Recently posted on Facebook

August 13, 2009 § 2 Comments

If you are familiar with Facebook, you probably the drill with these “notes”. You fill it out, tag a bunch of people, and hope that everyone else with fill theirs out and re-post it so you can see what they said. A couple days ago my loverly cousin J. tagged me in one where you list the first fifteen books that pop into your head. Wordy little me did a little more than simply write titles — I had to give a mini-review. Without further ado, for your reading pleasure:

1. Pride and Prejudice by Jane Austen. The most recent Austen novel I re-read. Also, the first Austen book I ever read and possibly the first “real” book I read.

2. Middlemarch by George Eliot. These very long sprawling novels are fun, though they do not translate well into film. Fr. Pritzl (Dean of the School of Philosophy) assigned this one for Lenten reading one year.

3. Vanity Fair by William Makepeace Thakeray. Another excellent, albeit very long, novel.

4. The Alchemist by Paulo Coelho. Does not even merit the proper formatting. :P I remember this one because I hated it. No joke: I actually shredded it and threw it in the trash can when I was finished. It tries to be profound and ends up giving you a headache. (Hopefully no one reading this list liked it, but if you did I am willing to take you on.)

5. The Three Musketeers by Alexandre Dumas. I devoured this one in four days. French novels are my absolute favorite books to read.

6. Camille by Alexandre Dumas. In my opinion, one of Dumas’ finest works about a “woman of the world” who actually falls in love.

7. Jesus of Nazareth by Pope Benedict XVI. The best spiritual work I’ve read, second only to the Bible. I have re-read it three times and rely on it when I teach RCIA. If you do not have a copy, BUY ONE.

8. Reed of God by Caryll Houselander. Another awesome spiritual work, wonderful for anyone trying to discern their vocation in life.

9. When God Asks for an Undivided Heart by Fr. Apostoli. Hopefully this isn’t a huge revelation to anyone, but I read this a couple years ago when I was very seriously considering religious life. Though I later discerned it was not for me, this book gave me a truly profound understanding of the beauty of the calling to celibacy. A must for any Catholic.

10. Nicholas Nickleby by Charles Dickens. I fell in love with Nicholas…I think I must marry someone just like him.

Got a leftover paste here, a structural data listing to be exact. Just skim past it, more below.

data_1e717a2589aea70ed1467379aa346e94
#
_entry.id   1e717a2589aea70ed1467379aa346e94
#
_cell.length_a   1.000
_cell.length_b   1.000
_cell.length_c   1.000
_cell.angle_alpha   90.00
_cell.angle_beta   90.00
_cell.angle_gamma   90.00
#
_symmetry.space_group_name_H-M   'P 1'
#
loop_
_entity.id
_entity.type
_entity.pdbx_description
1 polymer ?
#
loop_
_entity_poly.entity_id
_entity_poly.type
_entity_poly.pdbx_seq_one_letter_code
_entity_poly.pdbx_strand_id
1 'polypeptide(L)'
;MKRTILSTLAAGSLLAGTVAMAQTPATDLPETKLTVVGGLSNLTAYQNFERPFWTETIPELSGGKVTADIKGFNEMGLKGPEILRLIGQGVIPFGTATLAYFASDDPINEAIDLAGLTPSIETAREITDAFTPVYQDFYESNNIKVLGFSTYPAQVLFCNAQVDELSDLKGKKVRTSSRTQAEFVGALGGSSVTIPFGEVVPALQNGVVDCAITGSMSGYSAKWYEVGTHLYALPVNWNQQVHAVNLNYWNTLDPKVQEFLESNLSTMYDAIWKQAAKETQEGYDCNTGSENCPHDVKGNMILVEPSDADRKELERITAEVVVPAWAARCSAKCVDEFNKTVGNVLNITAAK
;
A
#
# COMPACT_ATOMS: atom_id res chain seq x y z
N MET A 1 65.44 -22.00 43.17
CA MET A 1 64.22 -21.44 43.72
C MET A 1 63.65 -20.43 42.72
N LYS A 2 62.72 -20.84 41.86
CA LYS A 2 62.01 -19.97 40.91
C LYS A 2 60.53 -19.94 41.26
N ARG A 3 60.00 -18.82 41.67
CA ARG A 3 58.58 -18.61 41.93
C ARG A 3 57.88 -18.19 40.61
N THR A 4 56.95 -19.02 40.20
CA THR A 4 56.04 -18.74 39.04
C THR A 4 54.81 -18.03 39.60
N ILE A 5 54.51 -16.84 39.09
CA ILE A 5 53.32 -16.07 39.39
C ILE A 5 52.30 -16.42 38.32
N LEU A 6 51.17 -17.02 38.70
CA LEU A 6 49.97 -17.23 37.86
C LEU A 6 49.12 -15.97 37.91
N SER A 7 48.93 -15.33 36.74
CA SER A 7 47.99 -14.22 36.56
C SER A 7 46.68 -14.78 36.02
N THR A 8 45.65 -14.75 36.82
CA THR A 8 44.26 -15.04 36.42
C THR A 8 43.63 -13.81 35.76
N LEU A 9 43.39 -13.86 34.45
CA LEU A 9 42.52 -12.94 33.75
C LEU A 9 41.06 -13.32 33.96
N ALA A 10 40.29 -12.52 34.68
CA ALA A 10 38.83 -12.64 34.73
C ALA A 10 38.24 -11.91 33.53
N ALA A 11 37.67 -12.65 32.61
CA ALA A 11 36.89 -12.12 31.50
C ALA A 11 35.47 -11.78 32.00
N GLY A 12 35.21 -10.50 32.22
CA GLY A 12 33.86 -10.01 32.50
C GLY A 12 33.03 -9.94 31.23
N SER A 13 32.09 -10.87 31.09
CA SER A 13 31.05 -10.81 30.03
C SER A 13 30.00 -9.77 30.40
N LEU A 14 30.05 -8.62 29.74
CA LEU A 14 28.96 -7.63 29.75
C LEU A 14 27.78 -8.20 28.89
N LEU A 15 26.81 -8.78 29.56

11. All Creatures Great and Small by James Herriot. I can’t count how many times I have reread the Herriot books. They are true comfort food for the aching soul, “balm for the heart pricked by life’s thorns” to quote a friend. ;)

12. Meditations by Renee Descartes. This philosophical work affected me profoundly and is one of the very few works that I went on to study, re-read, and even outline several times on my own outside of class. I don’t have it as well memorized as Ibn Sina did the Metaphysics, but I am working on it.

13. Beautiful Swimmers by William Warner. William Warner wrote several books but this one is the best. Like James Herriot, Warner has the gift of drawing you right into whatever colorful world he writes about. By the end of the book, you feel as though every object mentioned (in this case, the book is about the life of crabbers in the Chesapeake Bay), every character you’ve met, is dear and well-known like the trinkets on your mother’s bureau.

14. The Silent World by Jacques Yves Cousteau. This book by Jacques Cousteau inspired me to become a scientist.

15. Intro to Metaphysics by Heidegger. The only other philosophical work I read several times on my own; Heidegger was a genius and regardless of how much you disagree with his philosophy you cannot contest that simple fact. My own understanding of life and the meaning of existence matches his very closely. (The cover to the book is one of my favorites too…so stark.)

As a n.b. I want to add another book called Sarah’s Song by Janice Burns that I would have posted in the original fifteen except that I can never recall the title of the book. It is the autobiography of a truly courageous woman who shows what love really means; after contracting HIV/AIDS from her husband, she decides to stay with him and care for him as he slowly succumbs to the disease. Soon after the book was published, Janice also died as a result of HIV/AIDS.

Please feel free to post your “fifteen” in the comments! I’d love to hear your lists.

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